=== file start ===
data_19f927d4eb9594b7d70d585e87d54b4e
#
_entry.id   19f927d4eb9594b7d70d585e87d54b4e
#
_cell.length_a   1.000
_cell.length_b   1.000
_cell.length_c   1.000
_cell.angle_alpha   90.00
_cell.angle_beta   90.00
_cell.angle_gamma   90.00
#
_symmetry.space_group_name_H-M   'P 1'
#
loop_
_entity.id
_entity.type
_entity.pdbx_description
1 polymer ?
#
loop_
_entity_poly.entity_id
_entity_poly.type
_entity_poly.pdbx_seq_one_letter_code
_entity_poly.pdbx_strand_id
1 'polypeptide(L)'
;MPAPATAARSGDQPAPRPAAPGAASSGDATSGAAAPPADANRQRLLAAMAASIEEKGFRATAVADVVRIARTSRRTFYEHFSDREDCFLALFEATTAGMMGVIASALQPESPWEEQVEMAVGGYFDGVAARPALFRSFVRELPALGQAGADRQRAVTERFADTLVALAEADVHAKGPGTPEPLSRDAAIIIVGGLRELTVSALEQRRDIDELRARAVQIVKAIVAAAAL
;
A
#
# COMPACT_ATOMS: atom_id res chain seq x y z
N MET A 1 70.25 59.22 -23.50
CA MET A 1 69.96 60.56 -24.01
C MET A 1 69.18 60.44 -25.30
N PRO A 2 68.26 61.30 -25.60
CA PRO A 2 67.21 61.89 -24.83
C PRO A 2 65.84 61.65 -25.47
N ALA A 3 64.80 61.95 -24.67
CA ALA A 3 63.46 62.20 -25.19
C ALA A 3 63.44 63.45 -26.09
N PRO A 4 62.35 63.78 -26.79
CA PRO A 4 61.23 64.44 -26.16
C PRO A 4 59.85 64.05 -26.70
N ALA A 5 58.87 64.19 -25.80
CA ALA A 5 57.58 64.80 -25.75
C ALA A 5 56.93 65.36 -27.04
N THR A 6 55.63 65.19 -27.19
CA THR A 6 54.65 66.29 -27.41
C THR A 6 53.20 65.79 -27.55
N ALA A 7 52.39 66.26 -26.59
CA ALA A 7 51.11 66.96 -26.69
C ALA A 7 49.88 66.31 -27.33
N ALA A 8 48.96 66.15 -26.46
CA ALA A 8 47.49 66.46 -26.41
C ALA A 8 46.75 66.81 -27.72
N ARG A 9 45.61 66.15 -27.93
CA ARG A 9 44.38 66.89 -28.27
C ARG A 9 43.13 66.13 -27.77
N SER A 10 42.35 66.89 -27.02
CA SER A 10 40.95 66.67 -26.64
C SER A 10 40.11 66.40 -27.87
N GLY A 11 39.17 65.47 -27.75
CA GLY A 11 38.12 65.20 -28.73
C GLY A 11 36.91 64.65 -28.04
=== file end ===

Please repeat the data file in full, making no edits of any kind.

data_19f927d4eb9594b7d70d585e87d54b4e
#
_entry.id   19f927d4eb9594b7d70d585e87d54b4e
#
_cell.length_a   1.000
_cell.length_b   1.000
_cell.length_c   1.000
_cell.angle_alpha   90.00
_cell.angle_beta   90.00
_cell.angle_gamma   90.00
#
_symmetry.space_group_name_H-M   'P 1'
#
loop_
_entity.id
_entity.type
_entity.pdbx_description
1 polymer ?
#
loop_
_entity_poly.entity_id
_entity_poly.type
_entity_poly.pdbx_seq_one_letter_code
_entity_poly.pdbx_strand_id
1 'polypeptide(L)'
;MPAPATAARSGDQPAPRPAAPGAASSGDATSGAAAPPADANRQRLLAAMAASIEEKGFRATAVADVVRIARTSRRTFYEHFSDREDCFLALFEATTAGMMGVIASALQPESPWEEQVEMAVGGYFDGVAARPALFRSFVRELPALGQAGADRQRAVTERFADTLVALAEADVHAKGPGTPEPLSRDAAIIIVGGLRELTVSALEQRRDIDELRARAVQIVKAIVAAAAL
;
A
#
# COMPACT_ATOMS: atom_id res chain seq x y z
N MET A 1 70.25 59.22 -23.50
CA MET A 1 69.96 60.56 -24.01
C MET A 1 69.18 60.44 -25.30
N PRO A 2 68.26 61.30 -25.60
CA PRO A 2 67.21 61.89 -24.83
C PRO A 2 65.84 61.65 -25.47
N ALA A 3 64.80 61.95 -24.67
CA ALA A 3 63.46 62.20 -25.19
C ALA A 3 63.44 63.45 -26.09
N PRO A 4 62.35 63.78 -26.79
CA PRO A 4 61.23 64.44 -26.16
C PRO A 4 59.85 64.05 -26.70
N ALA A 5 58.87 64.19 -25.80
CA ALA A 5 57.58 64.80 -25.75
C ALA A 5 56.93 65.36 -27.04
N THR A 6 55.63 65.19 -27.19
CA THR A 6 54.65 66.29 -27.41
C THR A 6 53.20 65.79 -27.55
N ALA A 7 52.39 66.26 -26.59
CA ALA A 7 51.11 66.96 -26.69
C ALA A 7 49.88 66.31 -27.33
N ALA A 8 48.96 66.15 -26.46
CA ALA A 8 47.49 66.46 -26.41
C ALA A 8 46.75 66.81 -27.72
N ARG A 9 45.61 66.15 -27.93
CA ARG A 9 44.38 66.89 -28.27
C ARG A 9 43.13 66.13 -27.77
N SER A 10 42.35 66.89 -27.02
CA SER A 10 40.95 66.67 -26.64
C SER A 10 40.11 66.40 -27.87
N GLY A 11 39.17 65.47 -27.75
CA GLY A 11 38.12 65.20 -28.73
C GLY A 11 36.91 64.65 -28.04